Two days ago, I had one of those days. You know what I'm talking about, right? My little sister, after having one of those days, said it felt like there were dementors all around her. And everything she tried to do or accomplish seemed to backfire. Yeah, that was my day two days ago. My little girl hadn't gotten enough sleep the night before and she had a bad cold and was very volatile. It was basically one mishap after another. Like when I unsuspectingly reached into the cupboard, and an entire shelf literally crashed down on me and a jar of molasses fell on my big toe. My toe was remarkably uninjured but the molasses jar broke into a million pieces--and I had molasses all over my kitchen floor. Meanwhile, my little girl had decided to climb onto the kitchen table and dance around. In retrospect, I am really glad that it was the molasses that fell on the ground and not my child. (I know this day doesn't sound impressively overwhelming...things could have been a lot worse. But I felt like things were a lot worse than they were...)

Anywho, I will stop complaining now. But I wanted to contrast the chaotic moments of that day and the extreme amount of effort it took for me to remain calm (which I was able to do most of the day), with an experience I had today when I felt completely and utterly free from stress, worry, frustration and was filled with complete calm. I had started to feel a bit frustrated with some of the things going on, so I turned on some Christmas music while I finished making dinner. I listened to some happy renditions of "It's the Most Wonderful Time of the Year" and "Do You Hear What I Hear"--and they were good. But they didn't really help the negativity go away like I hoped. So then I found a song that I remember really loving a few years back while I was listening to our church's annual First Presidency Christmas Devotional. (You can find information about this year's Christmas Devotional that will be broadcast this Sunday, December 7th by clicking here.)

While I listened to this song, I was literally engulfed with peace. I have always been strongly affected by music, and today, listening to this song, all the negativity drained away and I felt complete peace. I hope you have the same experience:

I live for moments like these, because they show me the Lord's promises are real. What is Christmas, what is Christ really about?

"And the angel said unto them, Fear not: for, behold, I bring you good tidings of great joy, which shall be to all people. For unto you is born this day in the city of David a Saviour, which is Christ the Lord [. . .] Glory to God in the highest, and on earth peace, good will toward men." (Luke 2:10-12, 14)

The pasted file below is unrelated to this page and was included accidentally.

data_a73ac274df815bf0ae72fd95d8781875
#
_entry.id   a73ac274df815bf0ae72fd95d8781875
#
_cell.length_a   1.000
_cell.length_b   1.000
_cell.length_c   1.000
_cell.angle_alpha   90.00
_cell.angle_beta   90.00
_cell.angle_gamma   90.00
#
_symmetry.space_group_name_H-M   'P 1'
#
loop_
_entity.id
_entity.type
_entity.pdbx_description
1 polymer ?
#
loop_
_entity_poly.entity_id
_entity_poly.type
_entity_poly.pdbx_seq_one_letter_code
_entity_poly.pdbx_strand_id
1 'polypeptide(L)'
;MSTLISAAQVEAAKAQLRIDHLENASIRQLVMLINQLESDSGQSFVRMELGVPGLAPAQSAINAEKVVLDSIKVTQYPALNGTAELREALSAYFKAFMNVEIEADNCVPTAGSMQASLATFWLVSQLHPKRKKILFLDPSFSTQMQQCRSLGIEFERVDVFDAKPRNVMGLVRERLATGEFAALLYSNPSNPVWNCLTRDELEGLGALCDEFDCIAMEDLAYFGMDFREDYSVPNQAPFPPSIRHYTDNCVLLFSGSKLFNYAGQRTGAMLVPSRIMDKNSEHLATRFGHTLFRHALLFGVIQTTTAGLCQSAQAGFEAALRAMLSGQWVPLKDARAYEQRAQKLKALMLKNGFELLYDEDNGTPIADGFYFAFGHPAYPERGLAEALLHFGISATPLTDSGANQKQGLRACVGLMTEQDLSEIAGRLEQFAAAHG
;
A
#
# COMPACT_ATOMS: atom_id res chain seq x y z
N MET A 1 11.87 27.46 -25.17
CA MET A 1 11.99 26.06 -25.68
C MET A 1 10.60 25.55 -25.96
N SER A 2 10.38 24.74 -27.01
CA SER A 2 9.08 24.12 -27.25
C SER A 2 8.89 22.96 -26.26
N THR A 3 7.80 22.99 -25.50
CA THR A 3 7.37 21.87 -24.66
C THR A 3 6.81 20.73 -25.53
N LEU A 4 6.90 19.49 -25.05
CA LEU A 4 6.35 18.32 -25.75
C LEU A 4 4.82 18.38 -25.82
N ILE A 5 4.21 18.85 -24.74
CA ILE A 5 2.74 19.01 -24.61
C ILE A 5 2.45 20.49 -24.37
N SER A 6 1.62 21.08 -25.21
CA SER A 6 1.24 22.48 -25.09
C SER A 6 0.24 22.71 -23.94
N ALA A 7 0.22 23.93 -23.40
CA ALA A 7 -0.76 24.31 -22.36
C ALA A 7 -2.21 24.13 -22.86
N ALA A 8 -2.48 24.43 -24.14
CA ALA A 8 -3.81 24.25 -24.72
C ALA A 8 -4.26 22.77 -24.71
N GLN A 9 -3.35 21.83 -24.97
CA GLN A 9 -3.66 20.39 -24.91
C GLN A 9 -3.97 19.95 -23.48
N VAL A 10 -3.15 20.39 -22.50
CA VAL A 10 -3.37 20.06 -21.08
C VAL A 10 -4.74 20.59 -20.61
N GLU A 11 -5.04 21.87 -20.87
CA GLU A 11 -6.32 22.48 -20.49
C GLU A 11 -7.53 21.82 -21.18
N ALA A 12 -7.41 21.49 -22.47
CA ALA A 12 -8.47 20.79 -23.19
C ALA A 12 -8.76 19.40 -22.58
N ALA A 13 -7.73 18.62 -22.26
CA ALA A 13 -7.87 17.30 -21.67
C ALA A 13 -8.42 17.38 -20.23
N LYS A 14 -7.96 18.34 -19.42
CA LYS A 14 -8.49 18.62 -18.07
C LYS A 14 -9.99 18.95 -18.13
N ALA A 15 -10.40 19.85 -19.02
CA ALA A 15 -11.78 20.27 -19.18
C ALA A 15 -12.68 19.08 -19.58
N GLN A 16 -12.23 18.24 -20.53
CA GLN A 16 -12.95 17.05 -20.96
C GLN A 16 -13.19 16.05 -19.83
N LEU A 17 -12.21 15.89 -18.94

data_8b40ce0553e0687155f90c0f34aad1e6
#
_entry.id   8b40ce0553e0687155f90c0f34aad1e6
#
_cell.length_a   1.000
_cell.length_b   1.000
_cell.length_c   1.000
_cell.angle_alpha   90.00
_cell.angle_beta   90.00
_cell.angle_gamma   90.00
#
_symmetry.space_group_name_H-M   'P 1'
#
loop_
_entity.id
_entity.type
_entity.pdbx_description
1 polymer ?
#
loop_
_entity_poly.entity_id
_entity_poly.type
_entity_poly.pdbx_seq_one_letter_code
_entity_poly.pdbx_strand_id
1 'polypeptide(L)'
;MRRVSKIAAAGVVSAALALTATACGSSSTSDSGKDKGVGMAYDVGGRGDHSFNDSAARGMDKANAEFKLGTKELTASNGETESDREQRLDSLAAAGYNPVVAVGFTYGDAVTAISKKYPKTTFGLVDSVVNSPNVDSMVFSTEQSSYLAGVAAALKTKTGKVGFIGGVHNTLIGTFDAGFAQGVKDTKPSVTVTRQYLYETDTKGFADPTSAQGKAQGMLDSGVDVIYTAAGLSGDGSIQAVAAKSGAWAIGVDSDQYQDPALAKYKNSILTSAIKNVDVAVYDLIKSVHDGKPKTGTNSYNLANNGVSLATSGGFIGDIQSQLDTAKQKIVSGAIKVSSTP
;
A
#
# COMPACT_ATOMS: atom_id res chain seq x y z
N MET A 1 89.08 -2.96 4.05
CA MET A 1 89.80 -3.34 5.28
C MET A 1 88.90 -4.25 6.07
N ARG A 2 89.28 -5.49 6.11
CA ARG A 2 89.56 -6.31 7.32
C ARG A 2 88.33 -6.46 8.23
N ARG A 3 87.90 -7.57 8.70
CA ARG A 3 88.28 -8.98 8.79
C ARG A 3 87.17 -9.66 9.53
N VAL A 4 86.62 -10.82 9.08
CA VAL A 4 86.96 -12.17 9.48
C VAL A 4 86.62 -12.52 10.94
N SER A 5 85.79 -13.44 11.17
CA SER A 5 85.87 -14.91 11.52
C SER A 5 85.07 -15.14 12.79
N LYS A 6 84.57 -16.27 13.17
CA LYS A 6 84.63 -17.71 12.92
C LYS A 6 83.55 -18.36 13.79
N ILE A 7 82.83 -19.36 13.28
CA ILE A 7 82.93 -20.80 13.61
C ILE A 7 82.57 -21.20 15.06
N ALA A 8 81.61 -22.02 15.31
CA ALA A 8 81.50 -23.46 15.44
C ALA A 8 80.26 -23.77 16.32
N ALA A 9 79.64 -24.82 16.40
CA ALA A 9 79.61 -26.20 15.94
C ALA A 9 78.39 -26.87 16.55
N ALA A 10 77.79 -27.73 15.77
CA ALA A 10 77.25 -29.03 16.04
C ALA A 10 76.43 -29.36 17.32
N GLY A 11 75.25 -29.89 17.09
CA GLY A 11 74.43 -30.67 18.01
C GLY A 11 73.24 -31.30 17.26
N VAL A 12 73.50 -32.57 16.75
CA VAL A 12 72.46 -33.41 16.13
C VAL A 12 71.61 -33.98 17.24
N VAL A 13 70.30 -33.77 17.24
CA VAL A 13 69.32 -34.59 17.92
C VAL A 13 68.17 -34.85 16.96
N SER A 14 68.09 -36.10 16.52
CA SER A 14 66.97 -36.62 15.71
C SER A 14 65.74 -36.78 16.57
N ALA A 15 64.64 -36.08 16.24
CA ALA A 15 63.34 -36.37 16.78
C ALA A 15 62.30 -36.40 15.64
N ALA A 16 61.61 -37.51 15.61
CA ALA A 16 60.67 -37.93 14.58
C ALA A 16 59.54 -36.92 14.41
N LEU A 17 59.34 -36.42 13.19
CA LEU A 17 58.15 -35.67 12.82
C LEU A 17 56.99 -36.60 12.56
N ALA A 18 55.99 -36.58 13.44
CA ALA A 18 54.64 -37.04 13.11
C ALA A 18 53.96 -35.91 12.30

"I will not leave you comfortless: I will come to you [. . .] Peace I leave with you, my peace I give unto you: not as the world giveth, give I unto you. Let not your heart be troubled, neither let it be afraid." (John 14:18, 27)

"Surely he hath borne our griefs, and carried our sorrows: yet we did esteem him stricken, smitten of God, and afflicted. But he was wounded for our transgressions, he was bruised for our iniquities: the chastisement of our peace was upon him; and with his stripes we are healed." (Isaiah 53:4-5)

"And it came to pass that I was three days and three nights in the most bitter pain and anguish of soul; and never, until I did cry out unto the Lord Jesus Christ for mercy, did I receive a remission of my sins. But behold, I did cry unto him and I did find peace to my soul." (Alma 38:8)

Christmas, the gospel of Jesus Christ is all about finding peace...even in the difficult and awful times. Even if it is 5 minutes of complete peace in the middle of a hectic day. I have felt that peace given to me in the most unexpected ways at the most unexpected times.

Here is an interesting tidbit: the solo instrument in that rendition of "What Child Is This" is a recorder. Who knew a recorder could sound that incredible? I sure didn't.

Monday, December 1, 2014

Psalm 37:5-7

When I write up a post for this blog, it usually has to do with whatever is on my mind at the time. Occasionally, if I have nothing on my mind (which happens too often, I'm sure), I'll refer back to things that have been important to me in the past. Today is a mix of the two, I guess. I've been thinking about it for most of this year, and was reminded about it again last night as I read in the Ensign, a monthly magazine that the Church puts out. Here is the link to the article I was reading, and below is the quote that set me to thinking again:

Often we understand the truth only in part, while the whole remains yet to be learned. And in the learning, we face the uncomfortable prospect of abandoning imperfect but heretofore comforting understandings.

This year I have learned some new truths which led to the necessary abandonment of "imperfect but heretofore comforting understandings," understandings that have served me well for the most part, but ultimately were imperfect and therefore incapable of producing perfection in me. It was a hard lesson to learn, and I have at times felt like the rug has been pulled out from under me. The hardest thing of all has been to replace those imperfect understandings with perfect understandings. The aforementioned article listed five principles to help someone that is in my position:

1: God Knows Infinitely More Than We Do
2: God Shares Some of His Knowledge
3: We Can Trust God's Love
4: We Need to Seek Spiritual Affirmations
5: We May Need to Wait Upon the Lord

Each point is explained in further detail, but you can read that for yourself; I've already plagiarized most of the article.

These principles are clear and easy to understand. The difficulty lies in the doing, of course. Conceptually I can accept all these things as truth, but do I have the faith for my actions to reflect them as truth? Some more easily than others, to be sure. But knowing some are true helps me to believe that others are, which in turn helps lead me to correct actions.

--Who wishes there wasn't a Monday after holiday breaks